Learn from Livie
Multisystemic Smooth Muscle Dysfunction Syndrome (MSMDS) is a disease that affects all the organs in the body that depend on smooth muscle cells for proper function. MSMDS is rare, but has a very high risk of early death when present. The disease is caused by changes in a gene that is critical specifically in vascular smooth muscle cells (a special type of smooth muscle cell that lines blood vessels). This gene, ACTA2, causes MSMDS when the genetic code for one of the amino acids in the ACTA2 protein, arginine at position 179 (p.Arg179) causes a change to another amino acid.
MSMDS can cause fixed dilated pupils, patent ductus arteriosus, bulging (aneurysms) of the aorta and other arteries, blockage of arteries in the brain and lung, and abnormal intestines and bladder. Since this is a rare condition that was identified a few years ago by Dr. Dianna Milewicz, the Director of the John Ritter Research Program, and her colleagues, the medical community lacks much needed information on how the disease progresses and how to provide proper medical care for patients with this condition. There are no successful treatments available at this time. Shortly after Livie's diagnosis of MSMDS, the Olivia Petrera-Cohen Fund was established at UT Health to help change this.
Current Research Projects
Dr. Milewicz and her research group are working to define gene and mutation based precision medical care and treatment for those with MSMDS. Dr. Milewicz has brought together a worldwide consortium of experts in aortic and vascular diseases in the Montalcino Aortic Consortium (MAC) and started the process of collecting information from patients worldwide. The patients will be followed over several years and information collected on their health status and treatment to create medical guidelines for the best medical care for patients with MSMDS. The patients will also be provided information on any clinical trials that become available. Recently, using the data collected thus far from patients, The John Ritter Research Program held an informational webinar entitled, "Clinical History and Recommendations for Medical Management of Individuals with ACTA2 arginine 179 alterations" for people currently impacted by the disease and their medical team, which was a huge step in raising awareness.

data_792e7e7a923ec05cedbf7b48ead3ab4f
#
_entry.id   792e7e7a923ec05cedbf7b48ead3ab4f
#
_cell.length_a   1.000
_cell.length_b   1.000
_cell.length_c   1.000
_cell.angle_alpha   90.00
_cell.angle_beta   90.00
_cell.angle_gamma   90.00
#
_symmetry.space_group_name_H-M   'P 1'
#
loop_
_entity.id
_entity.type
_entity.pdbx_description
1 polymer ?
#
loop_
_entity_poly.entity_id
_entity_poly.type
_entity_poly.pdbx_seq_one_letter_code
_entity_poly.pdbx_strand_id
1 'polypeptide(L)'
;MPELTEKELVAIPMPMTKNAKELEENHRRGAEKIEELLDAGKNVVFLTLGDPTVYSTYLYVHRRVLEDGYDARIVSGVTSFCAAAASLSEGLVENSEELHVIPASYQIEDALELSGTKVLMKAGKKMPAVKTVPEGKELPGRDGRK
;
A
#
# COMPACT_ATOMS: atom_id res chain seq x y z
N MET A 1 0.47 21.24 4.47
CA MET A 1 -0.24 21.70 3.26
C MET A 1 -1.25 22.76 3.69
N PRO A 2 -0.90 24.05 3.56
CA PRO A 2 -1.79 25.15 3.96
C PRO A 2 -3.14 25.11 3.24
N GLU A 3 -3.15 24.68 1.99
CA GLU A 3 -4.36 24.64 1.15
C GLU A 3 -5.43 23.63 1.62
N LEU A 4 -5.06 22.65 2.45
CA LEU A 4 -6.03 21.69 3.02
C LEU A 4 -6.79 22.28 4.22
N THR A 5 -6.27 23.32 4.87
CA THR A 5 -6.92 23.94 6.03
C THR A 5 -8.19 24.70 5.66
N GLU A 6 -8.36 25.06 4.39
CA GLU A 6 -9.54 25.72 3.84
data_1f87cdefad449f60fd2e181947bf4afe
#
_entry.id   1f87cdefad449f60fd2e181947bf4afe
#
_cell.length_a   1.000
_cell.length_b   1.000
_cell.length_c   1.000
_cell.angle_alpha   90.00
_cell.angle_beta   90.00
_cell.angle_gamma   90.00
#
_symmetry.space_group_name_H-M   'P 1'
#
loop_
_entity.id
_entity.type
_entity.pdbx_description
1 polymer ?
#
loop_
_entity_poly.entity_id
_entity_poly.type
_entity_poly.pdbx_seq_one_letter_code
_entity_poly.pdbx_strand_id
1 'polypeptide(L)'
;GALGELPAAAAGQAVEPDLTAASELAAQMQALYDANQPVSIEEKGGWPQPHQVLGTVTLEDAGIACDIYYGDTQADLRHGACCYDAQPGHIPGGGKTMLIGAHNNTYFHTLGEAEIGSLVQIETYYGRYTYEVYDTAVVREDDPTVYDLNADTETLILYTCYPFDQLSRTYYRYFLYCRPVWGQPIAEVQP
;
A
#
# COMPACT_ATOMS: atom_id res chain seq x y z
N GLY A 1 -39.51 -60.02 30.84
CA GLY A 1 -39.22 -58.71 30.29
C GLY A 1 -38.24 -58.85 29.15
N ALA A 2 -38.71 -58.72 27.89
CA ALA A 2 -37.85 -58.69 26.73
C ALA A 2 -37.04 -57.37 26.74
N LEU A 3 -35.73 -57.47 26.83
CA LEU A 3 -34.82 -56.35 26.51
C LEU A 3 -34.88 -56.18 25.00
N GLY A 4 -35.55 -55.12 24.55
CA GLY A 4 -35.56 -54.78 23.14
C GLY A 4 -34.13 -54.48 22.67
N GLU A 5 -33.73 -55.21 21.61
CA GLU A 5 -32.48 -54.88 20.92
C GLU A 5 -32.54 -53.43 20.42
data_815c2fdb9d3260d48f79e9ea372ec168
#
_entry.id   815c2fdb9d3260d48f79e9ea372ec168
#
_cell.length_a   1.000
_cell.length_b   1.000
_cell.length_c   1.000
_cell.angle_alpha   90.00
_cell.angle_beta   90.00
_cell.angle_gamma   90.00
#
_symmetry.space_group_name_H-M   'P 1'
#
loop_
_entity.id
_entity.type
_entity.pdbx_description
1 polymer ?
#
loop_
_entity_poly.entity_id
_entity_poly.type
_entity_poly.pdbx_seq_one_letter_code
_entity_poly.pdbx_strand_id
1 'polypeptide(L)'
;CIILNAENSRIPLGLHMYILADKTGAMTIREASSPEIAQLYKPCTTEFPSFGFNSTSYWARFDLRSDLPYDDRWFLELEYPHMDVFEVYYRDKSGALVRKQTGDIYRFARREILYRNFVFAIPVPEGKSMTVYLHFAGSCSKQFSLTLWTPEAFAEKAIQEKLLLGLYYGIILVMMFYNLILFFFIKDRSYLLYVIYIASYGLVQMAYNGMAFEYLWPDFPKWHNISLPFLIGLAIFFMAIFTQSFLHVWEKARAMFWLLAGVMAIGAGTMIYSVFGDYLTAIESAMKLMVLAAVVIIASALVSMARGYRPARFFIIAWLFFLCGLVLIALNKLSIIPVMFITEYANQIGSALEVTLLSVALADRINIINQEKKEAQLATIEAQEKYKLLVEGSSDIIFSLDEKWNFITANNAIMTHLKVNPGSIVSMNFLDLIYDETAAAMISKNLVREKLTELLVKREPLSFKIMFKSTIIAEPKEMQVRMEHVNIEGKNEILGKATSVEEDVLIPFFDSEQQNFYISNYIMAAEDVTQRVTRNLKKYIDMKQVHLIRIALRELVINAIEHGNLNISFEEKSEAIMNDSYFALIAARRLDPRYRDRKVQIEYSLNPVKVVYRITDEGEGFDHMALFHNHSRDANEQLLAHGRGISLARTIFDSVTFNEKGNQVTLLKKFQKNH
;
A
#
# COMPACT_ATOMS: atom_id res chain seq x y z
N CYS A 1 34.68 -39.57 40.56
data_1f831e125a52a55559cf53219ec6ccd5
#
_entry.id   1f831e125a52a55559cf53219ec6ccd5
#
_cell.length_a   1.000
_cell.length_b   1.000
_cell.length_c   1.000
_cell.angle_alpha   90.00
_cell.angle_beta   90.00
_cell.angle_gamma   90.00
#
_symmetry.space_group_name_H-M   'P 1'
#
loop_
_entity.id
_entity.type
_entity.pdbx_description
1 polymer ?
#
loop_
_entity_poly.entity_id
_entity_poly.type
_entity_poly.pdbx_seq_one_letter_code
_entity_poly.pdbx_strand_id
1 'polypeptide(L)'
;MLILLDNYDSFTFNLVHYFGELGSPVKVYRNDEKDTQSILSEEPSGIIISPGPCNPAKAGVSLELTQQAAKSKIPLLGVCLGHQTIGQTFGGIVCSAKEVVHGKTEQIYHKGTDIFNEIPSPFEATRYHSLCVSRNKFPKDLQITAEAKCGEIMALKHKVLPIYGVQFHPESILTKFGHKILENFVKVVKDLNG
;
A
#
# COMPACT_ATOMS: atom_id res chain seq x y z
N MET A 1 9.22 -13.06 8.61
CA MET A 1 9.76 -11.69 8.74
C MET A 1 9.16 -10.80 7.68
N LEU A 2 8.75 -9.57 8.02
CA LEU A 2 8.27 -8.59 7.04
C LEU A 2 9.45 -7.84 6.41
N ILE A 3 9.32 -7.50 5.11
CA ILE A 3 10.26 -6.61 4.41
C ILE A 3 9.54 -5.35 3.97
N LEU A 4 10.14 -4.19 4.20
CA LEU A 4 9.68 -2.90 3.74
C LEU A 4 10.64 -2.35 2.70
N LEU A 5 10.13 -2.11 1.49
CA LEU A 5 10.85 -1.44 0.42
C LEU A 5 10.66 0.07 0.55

To get to the point of defining the precise molecular defects that cause complications in patients, and to test therapies that would help with these complications, it is very important to study MSMDS in a mouse model of a disease specific change in ACTA2. This was a project that had been in the pipeline for quite some time but unfortunately efforts had been unsuccessful due to lack of funding. This is where Love for Livie has stepped in and provided all resources necessary for this project. We are proud to report that the complex genetic engineering for an inducible mouse model of the ACTA2 R179 genetic alteration is completed. These mice have their DNA engineered so that the mutation can be turned on in specific tissues and at specific times. The research team is currently in the process of examining and anlayzing the disease process in great detail through the affected mice, and will shortly start testing therapies for the disease that could be applied to patients in the future. A full-time fellow has been hired to oversee this project.
Dr. Milewicz and her team have derived inducedpluripotent stem cells (iPSCs) from cells obtained from three individuals with an ACTA2 R179 (MSMDS) alteration. These iPSCs have been differentiated into smooth muscle cells to determine how the alteration disrupts the cells. ACTA2 encodes a protein called smooth muscle alpha-actin. They have identified a novel and critical function for this protein that is disrupted by altering arginine 179 and are actively conducting research related to this.
How You Can Help
Each year, Livie's family and the John Ritter Foundation for Aortic Health, a 501c3, team up to host the Love for Livie Legacy Benefit to raise money for ongoing research projects related to MSMDS. All funds go directly to the Olivia Petrera-Cohen Fund and will help enable Dr. Milewicz’s group to test the effectiveness of various treatment options, further educate the entire medical community on this rare condition and thus have Livie’s legacy live on in improved health for all those with MSMDS. Please visit the Livie's Legacy tab to learn how you can help us achieve this mission.
Watch below to hear Dr. Milewicz’s TEDx talk where she talks about children like Livie